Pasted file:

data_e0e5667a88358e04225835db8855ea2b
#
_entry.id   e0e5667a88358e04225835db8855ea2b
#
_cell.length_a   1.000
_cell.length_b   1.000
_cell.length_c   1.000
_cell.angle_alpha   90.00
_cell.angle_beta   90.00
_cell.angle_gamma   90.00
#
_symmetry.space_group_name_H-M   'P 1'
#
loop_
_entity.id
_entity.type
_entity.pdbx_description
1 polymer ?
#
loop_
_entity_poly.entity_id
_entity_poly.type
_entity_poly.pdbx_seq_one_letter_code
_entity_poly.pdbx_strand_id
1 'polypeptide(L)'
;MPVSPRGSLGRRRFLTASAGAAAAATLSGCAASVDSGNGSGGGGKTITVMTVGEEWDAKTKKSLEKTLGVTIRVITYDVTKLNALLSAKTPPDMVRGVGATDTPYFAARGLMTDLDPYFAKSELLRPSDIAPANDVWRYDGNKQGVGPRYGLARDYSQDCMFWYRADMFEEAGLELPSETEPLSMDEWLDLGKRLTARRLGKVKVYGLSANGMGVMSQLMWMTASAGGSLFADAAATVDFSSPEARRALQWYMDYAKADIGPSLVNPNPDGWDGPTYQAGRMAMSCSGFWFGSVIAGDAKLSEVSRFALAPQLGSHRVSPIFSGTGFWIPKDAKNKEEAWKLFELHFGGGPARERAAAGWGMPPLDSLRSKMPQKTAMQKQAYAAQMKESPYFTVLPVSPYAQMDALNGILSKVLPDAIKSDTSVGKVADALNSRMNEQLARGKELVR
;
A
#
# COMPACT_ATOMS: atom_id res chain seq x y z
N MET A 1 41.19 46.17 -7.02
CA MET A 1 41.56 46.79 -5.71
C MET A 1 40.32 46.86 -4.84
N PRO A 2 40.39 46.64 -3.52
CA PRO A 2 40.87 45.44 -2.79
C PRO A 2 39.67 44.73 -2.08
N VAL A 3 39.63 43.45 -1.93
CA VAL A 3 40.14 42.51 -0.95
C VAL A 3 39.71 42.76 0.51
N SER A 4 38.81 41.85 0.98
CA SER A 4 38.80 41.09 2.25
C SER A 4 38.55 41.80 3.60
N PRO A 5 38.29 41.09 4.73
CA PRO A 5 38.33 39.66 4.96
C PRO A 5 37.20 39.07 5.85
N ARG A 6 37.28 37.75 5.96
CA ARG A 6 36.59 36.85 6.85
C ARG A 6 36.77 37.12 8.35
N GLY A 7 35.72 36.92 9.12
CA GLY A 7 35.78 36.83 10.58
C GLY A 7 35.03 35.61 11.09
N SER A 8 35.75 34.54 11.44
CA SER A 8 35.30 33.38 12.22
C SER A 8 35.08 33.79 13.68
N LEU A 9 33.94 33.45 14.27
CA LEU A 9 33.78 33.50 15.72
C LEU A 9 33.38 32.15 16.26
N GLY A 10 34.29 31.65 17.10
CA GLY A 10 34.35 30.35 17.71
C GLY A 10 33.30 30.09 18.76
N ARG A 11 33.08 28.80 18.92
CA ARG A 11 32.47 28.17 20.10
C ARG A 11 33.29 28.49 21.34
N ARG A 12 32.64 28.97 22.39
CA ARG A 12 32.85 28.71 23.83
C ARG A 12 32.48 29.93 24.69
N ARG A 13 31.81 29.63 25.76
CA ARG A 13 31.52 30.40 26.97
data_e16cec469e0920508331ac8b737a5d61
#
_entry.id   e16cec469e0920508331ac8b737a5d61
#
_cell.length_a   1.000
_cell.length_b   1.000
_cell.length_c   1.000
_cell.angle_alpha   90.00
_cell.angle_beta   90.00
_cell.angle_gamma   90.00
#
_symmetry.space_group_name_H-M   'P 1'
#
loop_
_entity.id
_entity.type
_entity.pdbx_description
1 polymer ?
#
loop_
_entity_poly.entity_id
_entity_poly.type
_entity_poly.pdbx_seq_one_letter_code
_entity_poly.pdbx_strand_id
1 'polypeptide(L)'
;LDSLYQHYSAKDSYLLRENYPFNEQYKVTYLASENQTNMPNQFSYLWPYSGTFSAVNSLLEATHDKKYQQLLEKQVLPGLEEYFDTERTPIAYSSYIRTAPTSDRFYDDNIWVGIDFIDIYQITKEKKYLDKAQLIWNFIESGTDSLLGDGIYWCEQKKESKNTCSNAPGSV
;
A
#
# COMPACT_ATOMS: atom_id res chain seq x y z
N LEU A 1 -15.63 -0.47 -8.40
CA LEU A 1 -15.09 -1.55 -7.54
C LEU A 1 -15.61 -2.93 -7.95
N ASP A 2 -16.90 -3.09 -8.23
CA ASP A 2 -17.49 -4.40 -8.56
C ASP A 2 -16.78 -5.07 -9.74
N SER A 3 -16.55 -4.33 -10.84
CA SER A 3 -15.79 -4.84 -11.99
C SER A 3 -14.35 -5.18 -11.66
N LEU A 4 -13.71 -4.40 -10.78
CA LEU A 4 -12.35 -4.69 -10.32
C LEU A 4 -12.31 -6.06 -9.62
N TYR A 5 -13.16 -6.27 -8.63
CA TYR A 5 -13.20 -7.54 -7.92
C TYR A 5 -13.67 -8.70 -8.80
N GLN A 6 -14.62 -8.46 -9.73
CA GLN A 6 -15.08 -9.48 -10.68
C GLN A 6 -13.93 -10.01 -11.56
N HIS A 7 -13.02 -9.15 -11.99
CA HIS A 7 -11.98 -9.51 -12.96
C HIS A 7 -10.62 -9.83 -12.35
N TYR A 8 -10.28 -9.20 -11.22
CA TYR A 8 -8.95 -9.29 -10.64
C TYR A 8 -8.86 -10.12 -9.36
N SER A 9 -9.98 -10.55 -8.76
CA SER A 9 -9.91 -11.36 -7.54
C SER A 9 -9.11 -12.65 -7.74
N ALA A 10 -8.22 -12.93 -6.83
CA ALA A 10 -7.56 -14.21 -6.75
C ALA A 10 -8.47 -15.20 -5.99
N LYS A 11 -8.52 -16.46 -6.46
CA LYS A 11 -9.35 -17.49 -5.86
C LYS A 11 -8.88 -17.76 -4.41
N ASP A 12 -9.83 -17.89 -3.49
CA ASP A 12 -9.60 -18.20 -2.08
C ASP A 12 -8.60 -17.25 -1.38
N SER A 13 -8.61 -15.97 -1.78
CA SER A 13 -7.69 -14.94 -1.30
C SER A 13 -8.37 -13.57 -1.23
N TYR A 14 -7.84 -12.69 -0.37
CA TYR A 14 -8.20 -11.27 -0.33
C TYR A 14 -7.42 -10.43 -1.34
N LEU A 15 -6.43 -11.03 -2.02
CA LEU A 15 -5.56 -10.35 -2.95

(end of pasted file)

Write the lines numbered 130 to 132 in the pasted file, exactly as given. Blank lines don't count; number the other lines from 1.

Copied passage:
CA LYS A 11 -9.35 -17.49 -5.86
C LYS A 11 -8.88 -17.76 -4.41
N ASP A 12 -9.83 -17.89 -3.49